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Retained Recruitment: What are you scared of?

A couple of weeks ago I had a Twitter discussion with a well known NZ recruitment industry figure Jonathan Rice about selling retained versus contingent recruitment. Jonathan made the point that, “[many recruiters] provide an excellent service but are too scared to ask for some money up front, probably missing a trick somewhere there!”

It was immediately obvious to me then that many recruiters’ supposed inabilities to sell retained assignments is simply then a question of Mindset.

When I started my recruitment career almost 15 years ago, I was fortunate to work for a consulting company that only worked on retainers. In fact, it was some years before I even learned what a contingent assignment was. My mindset was therefore that you ONLY sold and worked on a retainer. Therefore that was the only solution we proposed to clients and the only one they bought.

Many years later, this is the mindset that we have within the Mindset Group and it allows us to deliver quality retained sourcing and selection assignments to our clients.

Conversely, a recruiter who has the mindset that their clients will NEVER work on a retainer is doomed to live in contingency land forever. Consultants that have come to work for Mindset have learned that their previous contingent clients WILL pay retainers. They just have to sell the concept, demonstrate the value and ask for one!

The founder of Judo, Jigoro Kano, once said “those who think that they are going to lose have already lost”. This has never been truer than in selling retained recruitment.

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Comment by pam claughton on May 25, 2011 at 7:20am

Hi Aaron,

 

Could you please expand on this a bit? How do you sell the concept, demonstrate the value and ask for the retained search? Especially when hit with the objection, "we already have this out to several contingency firms and they're showing us some good candidates?"

 

Thank you,

Pam

Comment by Aaron Dodd on May 25, 2011 at 7:54am

Pam

First off we only take exclusive assignments, so if they've already got the role out to all and sundry realistically they'd have to tell them all to cancel their activities.I guess it's in the timing. Develop a close relationship with them so the next time they have a role to fill they give it to you on a retainer. Forget about the non-exclusive work and move onto something more profitable.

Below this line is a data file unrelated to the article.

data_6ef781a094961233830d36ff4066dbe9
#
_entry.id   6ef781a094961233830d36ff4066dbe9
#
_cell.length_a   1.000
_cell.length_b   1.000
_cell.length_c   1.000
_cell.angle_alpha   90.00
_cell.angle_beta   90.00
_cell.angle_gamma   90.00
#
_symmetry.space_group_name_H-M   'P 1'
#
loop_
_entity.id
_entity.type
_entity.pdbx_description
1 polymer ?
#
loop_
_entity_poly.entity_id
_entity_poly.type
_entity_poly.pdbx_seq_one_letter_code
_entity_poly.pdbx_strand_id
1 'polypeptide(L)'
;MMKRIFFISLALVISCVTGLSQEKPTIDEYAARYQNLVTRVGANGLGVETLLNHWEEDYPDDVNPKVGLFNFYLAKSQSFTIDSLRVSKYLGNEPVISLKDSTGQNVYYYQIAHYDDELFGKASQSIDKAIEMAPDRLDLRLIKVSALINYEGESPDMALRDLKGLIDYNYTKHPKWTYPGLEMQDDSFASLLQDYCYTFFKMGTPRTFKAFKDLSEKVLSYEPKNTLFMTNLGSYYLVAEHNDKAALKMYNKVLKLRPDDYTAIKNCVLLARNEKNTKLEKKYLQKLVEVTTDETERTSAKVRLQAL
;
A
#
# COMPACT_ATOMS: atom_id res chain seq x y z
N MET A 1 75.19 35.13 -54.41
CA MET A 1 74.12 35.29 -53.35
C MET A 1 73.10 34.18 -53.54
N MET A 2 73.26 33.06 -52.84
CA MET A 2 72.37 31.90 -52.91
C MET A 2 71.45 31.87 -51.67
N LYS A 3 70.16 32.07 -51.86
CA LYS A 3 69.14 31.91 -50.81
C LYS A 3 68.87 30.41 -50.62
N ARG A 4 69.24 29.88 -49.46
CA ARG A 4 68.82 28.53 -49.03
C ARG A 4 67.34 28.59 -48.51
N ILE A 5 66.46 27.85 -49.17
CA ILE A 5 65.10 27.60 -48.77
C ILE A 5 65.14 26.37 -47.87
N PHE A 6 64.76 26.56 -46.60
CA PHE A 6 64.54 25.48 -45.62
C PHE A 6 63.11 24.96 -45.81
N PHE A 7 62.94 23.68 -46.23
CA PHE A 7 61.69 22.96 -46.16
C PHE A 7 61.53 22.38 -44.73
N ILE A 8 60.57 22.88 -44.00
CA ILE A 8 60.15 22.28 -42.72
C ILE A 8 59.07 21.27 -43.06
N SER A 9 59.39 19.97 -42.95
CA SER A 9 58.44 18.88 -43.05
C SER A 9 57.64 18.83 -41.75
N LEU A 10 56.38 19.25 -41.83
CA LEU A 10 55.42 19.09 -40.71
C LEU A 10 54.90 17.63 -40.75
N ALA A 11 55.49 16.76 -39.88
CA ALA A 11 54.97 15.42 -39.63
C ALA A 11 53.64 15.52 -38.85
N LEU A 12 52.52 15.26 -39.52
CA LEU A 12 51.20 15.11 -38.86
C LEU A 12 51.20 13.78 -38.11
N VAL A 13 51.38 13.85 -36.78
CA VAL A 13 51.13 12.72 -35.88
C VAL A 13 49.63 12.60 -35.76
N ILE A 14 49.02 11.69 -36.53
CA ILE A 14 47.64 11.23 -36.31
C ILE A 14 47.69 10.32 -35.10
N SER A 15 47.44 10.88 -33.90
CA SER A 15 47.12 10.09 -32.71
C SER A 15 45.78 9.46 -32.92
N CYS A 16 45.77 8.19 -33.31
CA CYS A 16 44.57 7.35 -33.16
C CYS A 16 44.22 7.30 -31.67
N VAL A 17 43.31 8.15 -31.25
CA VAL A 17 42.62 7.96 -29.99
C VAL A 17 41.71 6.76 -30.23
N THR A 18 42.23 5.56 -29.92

We've had several incidents (including one today), where a client was not getting candidates via a contingent recruiters so he told them to stop and committed to us. His words were "when the agencies can't fill the role we go to the real recruiters" In Australia, the talent shortage coupled with record low unemployment has made this scenario very common.

 

Selling the value, concept etc, is the topic for future blogs!

 

Aaron

Comment by Dr.Larisa Varenikova on May 25, 2011 at 11:02am
Dear Aaron, thank you, absolutely agree with your point of view.
Comment by Recruiting Animal on May 25, 2011 at 11:25am
But those who think that they are going to win won't necessarily win
Comment by pam claughton on May 25, 2011 at 4:26pm

Hi Aaron,

Thanks. I already mostly work on an exclusive basis. My question was more around how do you sell the retained search to a new client that you are prospecting? Would love to hear more about how you sell the concept...but as you mentioned, that may be in a future blog. Will keep an eye out for it.

Comment by Aaron Dodd on May 25, 2011 at 5:14pm

Hi Animal

Agree, but it will certainly massivelt lift their chances!!!!

Aaron

Comment by Aaron Dodd on May 25, 2011 at 5:21pm

Bill

We've certainly turned down retainers as well, but for us that means turning down the assignment completely. As part of maintaining your own quality of delivery, you have to realise that sometimes there are clients that simply aren't good enough for you to work with. Walk away...if you can't forge a working "partnership" with your client, don't work with them!

You may also be intereested in this post of mine from ast year; The Recruitment Partnership; You get back, what you put in!

 

Aaron

 

 

Comment by Aaron Dodd on May 25, 2011 at 5:39pm
Yes Bill...I do get a lot of pocket calls!..the joys of being at the top of everyone's contact lists!
Comment by Suzanne Levison on May 27, 2011 at 1:22pm
Hmmm, We have contracted both retained and contingency. Again, it depends upon the client, the position need, and our experience with the prospective client.

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